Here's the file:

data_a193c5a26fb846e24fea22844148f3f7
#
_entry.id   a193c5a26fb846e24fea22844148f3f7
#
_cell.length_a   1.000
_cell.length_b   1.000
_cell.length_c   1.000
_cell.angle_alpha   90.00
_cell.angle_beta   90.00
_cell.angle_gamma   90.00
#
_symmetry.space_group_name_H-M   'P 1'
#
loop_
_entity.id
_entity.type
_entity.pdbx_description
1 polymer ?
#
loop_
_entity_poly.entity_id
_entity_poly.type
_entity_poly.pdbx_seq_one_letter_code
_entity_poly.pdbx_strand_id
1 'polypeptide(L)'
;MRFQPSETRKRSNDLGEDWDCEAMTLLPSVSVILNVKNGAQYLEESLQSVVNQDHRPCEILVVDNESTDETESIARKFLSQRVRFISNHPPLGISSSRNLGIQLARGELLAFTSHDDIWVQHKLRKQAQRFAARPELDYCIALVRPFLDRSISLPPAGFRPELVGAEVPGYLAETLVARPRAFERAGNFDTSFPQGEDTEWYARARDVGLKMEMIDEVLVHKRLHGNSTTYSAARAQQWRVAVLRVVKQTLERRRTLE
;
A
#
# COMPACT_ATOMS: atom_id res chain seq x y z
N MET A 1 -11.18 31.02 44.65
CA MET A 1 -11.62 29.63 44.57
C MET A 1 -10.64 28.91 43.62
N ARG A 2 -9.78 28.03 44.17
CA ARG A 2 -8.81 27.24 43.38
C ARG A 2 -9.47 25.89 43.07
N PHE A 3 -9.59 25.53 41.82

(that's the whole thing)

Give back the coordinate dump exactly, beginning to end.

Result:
data_a193c5a26fb846e24fea22844148f3f7
#
_entry.id   a193c5a26fb846e24fea22844148f3f7
#
_cell.length_a   1.000
_cell.length_b   1.000
_cell.length_c   1.000
_cell.angle_alpha   90.00
_cell.angle_beta   90.00
_cell.angle_gamma   90.00
#
_symmetry.space_group_name_H-M   'P 1'
#
loop_
_entity.id
_entity.type
_entity.pdbx_description
1 polymer ?
#
loop_
_entity_poly.entity_id
_entity_poly.type
_entity_poly.pdbx_seq_one_letter_code
_entity_poly.pdbx_strand_id
1 'polypeptide(L)'
;MRFQPSETRKRSNDLGEDWDCEAMTLLPSVSVILNVKNGAQYLEESLQSVVNQDHRPCEILVVDNESTDETESIARKFLSQRVRFISNHPPLGISSSRNLGIQLARGELLAFTSHDDIWVQHKLRKQAQRFAARPELDYCIALVRPFLDRSISLPPAGFRPELVGAEVPGYLAETLVARPRAFERAGNFDTSFPQGEDTEWYARARDVGLKMEMIDEVLVHKRLHGNSTTYSAARAQQWRVAVLRVVKQTLERRRTLE
;
A
#
# COMPACT_ATOMS: atom_id res chain seq x y z
N MET A 1 -11.18 31.02 44.65
CA MET A 1 -11.62 29.63 44.57
C MET A 1 -10.64 28.91 43.62
N ARG A 2 -9.78 28.03 44.17
CA ARG A 2 -8.81 27.24 43.38
C ARG A 2 -9.47 25.89 43.07
N PHE A 3 -9.59 25.53 41.82